By Carl Bronski, 5 January 2016
The Montreal Police Department is strongly defending the actions of an undercover cop who drew his revolver and threatened protesters who had “outed” him.
By Trevor Johnson, 15 December 2015
The GCHQ claims the authority to target groups as loosely-defined as “all mobile telephones” in Birmingham, the UK’s second largest city.
By Nick Barrickman, 21 November 2015
Despite the rhetoric of reform from President Obama and other politicians and officials, illegal electronic surveillance programs have continued to expand.
By Mark Blackwood, 14 November 2015
Amidst revelations of bulk spying on the population, the Cameron government is allocating yet more resources to the vast state surveillance system already in place.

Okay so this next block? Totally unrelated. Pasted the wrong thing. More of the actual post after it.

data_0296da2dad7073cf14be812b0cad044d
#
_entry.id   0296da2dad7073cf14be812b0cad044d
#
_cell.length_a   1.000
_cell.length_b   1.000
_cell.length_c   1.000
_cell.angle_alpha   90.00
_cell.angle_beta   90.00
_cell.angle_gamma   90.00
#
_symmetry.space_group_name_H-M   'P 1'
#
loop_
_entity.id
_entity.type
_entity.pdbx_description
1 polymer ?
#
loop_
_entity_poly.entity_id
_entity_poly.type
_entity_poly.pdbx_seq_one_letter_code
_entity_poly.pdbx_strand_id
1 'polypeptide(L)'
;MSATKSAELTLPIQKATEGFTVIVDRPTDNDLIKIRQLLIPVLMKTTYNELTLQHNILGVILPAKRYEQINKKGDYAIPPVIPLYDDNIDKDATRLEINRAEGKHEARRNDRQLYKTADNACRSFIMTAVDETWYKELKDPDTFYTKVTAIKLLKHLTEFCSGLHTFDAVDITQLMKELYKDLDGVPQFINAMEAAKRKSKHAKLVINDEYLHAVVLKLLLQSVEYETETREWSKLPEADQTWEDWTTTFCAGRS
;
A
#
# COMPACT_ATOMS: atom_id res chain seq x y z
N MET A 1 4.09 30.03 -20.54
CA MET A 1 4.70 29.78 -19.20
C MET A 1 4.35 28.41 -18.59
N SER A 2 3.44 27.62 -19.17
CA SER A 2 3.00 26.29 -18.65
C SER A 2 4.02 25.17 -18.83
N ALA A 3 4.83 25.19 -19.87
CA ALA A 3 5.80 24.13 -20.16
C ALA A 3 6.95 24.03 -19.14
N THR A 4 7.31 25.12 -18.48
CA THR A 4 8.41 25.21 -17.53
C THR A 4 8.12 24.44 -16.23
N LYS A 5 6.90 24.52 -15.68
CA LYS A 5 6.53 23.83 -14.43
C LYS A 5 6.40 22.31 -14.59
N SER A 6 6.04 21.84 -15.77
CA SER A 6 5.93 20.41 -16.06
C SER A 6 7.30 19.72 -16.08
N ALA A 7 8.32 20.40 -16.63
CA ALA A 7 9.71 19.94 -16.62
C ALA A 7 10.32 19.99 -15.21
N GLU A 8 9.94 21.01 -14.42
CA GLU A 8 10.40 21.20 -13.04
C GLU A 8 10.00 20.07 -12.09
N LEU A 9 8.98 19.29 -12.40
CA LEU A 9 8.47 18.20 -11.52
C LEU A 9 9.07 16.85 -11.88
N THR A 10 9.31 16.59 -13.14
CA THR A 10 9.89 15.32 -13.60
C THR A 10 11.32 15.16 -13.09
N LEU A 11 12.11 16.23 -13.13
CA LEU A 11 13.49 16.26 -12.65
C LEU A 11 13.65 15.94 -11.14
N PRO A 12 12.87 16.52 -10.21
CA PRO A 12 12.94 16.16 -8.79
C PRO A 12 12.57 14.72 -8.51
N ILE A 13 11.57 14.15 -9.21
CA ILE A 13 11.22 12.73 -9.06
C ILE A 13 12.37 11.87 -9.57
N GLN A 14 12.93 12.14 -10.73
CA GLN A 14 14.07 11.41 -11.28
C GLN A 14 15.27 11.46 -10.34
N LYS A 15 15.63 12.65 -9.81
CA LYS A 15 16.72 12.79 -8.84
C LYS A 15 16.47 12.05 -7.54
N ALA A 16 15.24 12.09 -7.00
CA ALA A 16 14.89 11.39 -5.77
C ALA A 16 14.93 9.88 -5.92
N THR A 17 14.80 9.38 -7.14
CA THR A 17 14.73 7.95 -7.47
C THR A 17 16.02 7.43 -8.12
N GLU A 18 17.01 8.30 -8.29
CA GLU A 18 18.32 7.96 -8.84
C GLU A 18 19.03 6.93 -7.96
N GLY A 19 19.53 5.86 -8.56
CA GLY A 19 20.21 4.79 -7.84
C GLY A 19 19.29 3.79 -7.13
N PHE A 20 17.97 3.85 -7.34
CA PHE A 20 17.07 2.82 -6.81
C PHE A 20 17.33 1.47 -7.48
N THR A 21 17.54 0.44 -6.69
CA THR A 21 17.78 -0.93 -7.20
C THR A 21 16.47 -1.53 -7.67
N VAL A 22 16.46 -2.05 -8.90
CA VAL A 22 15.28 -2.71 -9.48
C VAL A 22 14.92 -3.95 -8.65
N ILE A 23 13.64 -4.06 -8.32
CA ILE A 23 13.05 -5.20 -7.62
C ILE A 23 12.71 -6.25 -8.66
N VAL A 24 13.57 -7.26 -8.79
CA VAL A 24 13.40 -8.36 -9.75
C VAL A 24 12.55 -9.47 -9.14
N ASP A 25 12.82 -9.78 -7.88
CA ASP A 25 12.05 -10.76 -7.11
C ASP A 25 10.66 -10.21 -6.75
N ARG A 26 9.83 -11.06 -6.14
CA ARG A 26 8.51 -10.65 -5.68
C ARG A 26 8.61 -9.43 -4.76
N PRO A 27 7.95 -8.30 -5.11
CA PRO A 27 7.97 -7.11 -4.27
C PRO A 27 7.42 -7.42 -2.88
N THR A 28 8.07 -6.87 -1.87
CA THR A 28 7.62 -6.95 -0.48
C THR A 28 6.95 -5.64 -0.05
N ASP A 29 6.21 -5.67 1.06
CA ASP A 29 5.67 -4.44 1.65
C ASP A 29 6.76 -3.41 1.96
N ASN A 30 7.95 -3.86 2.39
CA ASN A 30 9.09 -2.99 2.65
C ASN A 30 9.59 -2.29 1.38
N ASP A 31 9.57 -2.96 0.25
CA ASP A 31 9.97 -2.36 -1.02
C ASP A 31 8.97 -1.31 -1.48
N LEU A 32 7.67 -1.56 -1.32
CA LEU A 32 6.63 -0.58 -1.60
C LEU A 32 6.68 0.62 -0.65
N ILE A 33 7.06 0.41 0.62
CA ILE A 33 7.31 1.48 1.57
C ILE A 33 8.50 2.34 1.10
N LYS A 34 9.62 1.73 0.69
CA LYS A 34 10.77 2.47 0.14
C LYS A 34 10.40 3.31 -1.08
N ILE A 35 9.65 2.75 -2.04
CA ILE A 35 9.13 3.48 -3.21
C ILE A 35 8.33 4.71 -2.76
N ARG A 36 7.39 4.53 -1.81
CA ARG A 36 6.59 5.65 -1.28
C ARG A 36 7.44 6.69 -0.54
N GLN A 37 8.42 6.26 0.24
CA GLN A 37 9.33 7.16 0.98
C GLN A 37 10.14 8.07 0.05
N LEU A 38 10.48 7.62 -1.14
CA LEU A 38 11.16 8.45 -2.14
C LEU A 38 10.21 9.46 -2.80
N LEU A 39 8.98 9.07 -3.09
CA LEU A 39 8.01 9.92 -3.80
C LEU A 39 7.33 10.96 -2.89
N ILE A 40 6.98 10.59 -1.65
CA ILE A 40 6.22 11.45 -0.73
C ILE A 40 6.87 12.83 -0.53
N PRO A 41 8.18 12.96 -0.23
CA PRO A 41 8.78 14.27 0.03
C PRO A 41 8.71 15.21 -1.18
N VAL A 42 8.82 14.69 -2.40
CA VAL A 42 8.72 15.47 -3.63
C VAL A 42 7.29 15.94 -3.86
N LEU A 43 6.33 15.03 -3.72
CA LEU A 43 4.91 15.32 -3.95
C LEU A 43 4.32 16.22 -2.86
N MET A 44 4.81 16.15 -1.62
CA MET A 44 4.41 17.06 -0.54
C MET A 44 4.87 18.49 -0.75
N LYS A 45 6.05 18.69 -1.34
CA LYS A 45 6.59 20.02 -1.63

By Robert Stevens, 5 November 2015
Home Secretary Theresa May outlined the bill terminating democratic rights stretching back to the Magna Carta.
By Alex Lantier, 31 October 2015
While cynically bowing to mass support for Snowden’s exposure of state criminality, the EU offers him no protection from persecution by US and European spy agencies.
By Tom Carter, 27 October 2015
The publication of documents related to torture from the private email account of John Brennan is a reminder that there are torturers and war criminals who remain at large and have yet to be brought to justice.